Paris On A Budget

2001/2/13 #743999: Couple kissing in front of "I love you" wall, Paris, France, photo AP Photo

Paris may be the most visited city in the world, yet it's also one of the most expensive.

"This city is worth the price," says veteran tourist Alex Wadkin, 71, a retiree from Dublin, Ireland, sipping a $6 cup of coffee on the Champs-Elysees. "If you avoid expensive neighborhoods like this one - you'll do alright. But the key is to plan ahead."

For travelers on a budget, the choices can be tough: stay in a far-flung suburb and eat a baguette for every meal, or leave happy but broke. Yet for those in the know, there are plenty of cheap - and even free - ways to enjoy the city.

The Sights:

The Eiffel Tower may be impossible to miss for any self-respecting tourist, but it costs $19 to reach the top and long lines leave you exhausted by the time you reach the celebrated view.

Instead, do as the Parisians do: come in the evening, pack a picnic, and sit on the sprawling lawns surrounding it to watch the sunset and admire the tower alight at night, sparkling every hour for 10 minutes.

For a great view of Paris, just hike up to the top of Montmartre and sit on the Sacre-Coeur Basilica's steps overlooking the city.

The Museums:

Unless you plan on spending most of your time in museums - which, granted, is possible among the dozens of great museums in Paris - the museum passes (two, four or six days) may not save you much. Better compare prices first at Paris Museum Pass.

Try to time your visit to include the first Sunday of the month, when the Louvre and all the major museums are free. And students, always have your ID card on you.

Don't discount a couple of smaller free museums. Le Musee Carnavalet has lots to offer: located in the gorgeous Marais neighborhood, it retraces Paris' rich history, from the Revolution to today. Meanwhile the Petit Palais, an architectural beauty in the heart of Paris, shows off collections from Paris in the 1900s all the way back to antiquity.

For photography fans, the gates surrounding the Luxembourg gardens host free open-air exhibits featuring stunning large-scale photography from around the world. And don't forget to go into the park, where Parisians hang out by the fountain, get a tan, and listen to free music on summer weekends.

The Sounds:

Paris boasts not one, but two, world-class opera houses. Good seating remains prohibitively expensive, but if you reserve early and don't mind craning your neck a bit, there are seats for $11 and $16. For the under-28 crowd, last-minute tickets sometimes for coveted seats can also reach low prices. These are sold 15 minutes before the start of the show. The Opera Bastille reserves 62 standing-room tickets at $8, on sale as soon as doors open, generally 90 minutes before starting time.

And for a musical Notre Dame, drop in on Sunday afternoon starting at 4:30 p.m., when free organ concerts bring out the cathedral's sacred atmosphere.

The Wandering:

The cheapest and most satisfying way to see the city is on your own. A year ago, Paris debuted an extensive system of rental bikes that you can help yourself to for just $1.50, credit card only, a day at numerous spots all over town. Velib', as they are called, are a great way to wander around the city independently. However Paris traffic can get pretty hairy, and the bikes don't come with helmets, so stay alert.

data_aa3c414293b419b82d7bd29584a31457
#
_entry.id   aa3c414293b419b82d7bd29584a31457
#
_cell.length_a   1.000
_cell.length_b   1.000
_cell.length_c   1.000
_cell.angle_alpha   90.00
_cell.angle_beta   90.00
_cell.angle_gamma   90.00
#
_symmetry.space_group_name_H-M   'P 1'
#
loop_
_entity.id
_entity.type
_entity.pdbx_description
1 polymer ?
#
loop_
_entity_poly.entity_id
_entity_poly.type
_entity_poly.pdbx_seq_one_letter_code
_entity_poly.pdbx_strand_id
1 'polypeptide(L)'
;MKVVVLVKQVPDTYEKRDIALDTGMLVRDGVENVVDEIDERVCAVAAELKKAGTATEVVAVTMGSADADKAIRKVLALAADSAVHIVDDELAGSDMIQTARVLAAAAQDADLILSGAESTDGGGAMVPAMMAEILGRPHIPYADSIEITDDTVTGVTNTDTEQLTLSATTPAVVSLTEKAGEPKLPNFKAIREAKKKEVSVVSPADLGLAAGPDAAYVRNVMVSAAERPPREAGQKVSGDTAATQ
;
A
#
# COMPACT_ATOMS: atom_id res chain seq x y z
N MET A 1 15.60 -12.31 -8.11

If cycling isn't your thing, hop on a bus and see where it goes. Weekly passes, which also work on the metro, are well worth investing in. Some scenic bus lines include numbers 24 (goes by the Seine, the Louvre, Notre Dame, several bridges, the Eiffel Tower, the Champs-Elysees) and 30 (the Eiffel Tower, the Arc de Triomphe, the Champs-Elysees, the Moulin Rouge, Sacre Coeur).

And there is always the Seine River. Try the Batobus - it's $19, but unlike other flyboats its tickets are good for a whole day, and you can hop on and off with ease at eight top sightseeing spots.

The Food:

Food and drink are tricky to budget for in cuisine capital Paris, but if you stray away from touristy streets, there are cheap eats to be had.

For typically French food, no need to go to expensive restaurants, either. Try Le Bouillon Chartier (7 rue du Faubourg Montmartre, metro Grands Boulevards), not just for its stunning art deco interior but for its simple, affordable fare. Or pick up a traditional French picnic at La Cantine de Quentin (52 rue Bichat, metro Goncourt), and walk over to the lovely Saint Martin Canal.

Try street food in the atmospheric Latin Quarter, or fixed-price lunch menus, cheaper than their dinnertime counterparts.

For gourmet ice cream with a view, try Berthillon, at the tip of the Ile Saint Louis, a little island in the middle of the Seine.

Or peruse Paris' traditional outdoor markets. One of the best and least expensive is the Belleville market, between Avenue de Menilmontant and Avenue de la Villette, on Tuesdays and Fridays.

The Room:

If you're staying for a week or even just a few days, short-term rentals found on Craigslist can be a lot cheaper than hotels. For an intermediary and a bit more peace of mind, the one-woman company Alcove & Agaves will set you up in lovely Parisian homes.

If you can afford to, avoid budget hotels or rentals in the suburbs of Paris, as you'll waste too much time on transportation. Lastly, if you find a place so cheap it doesn't come with an Internet connection, take heart: there are free Wi-Fi spots all over Paris, including in many public parks - check out Paris WiFi.

By Gaelle Faure
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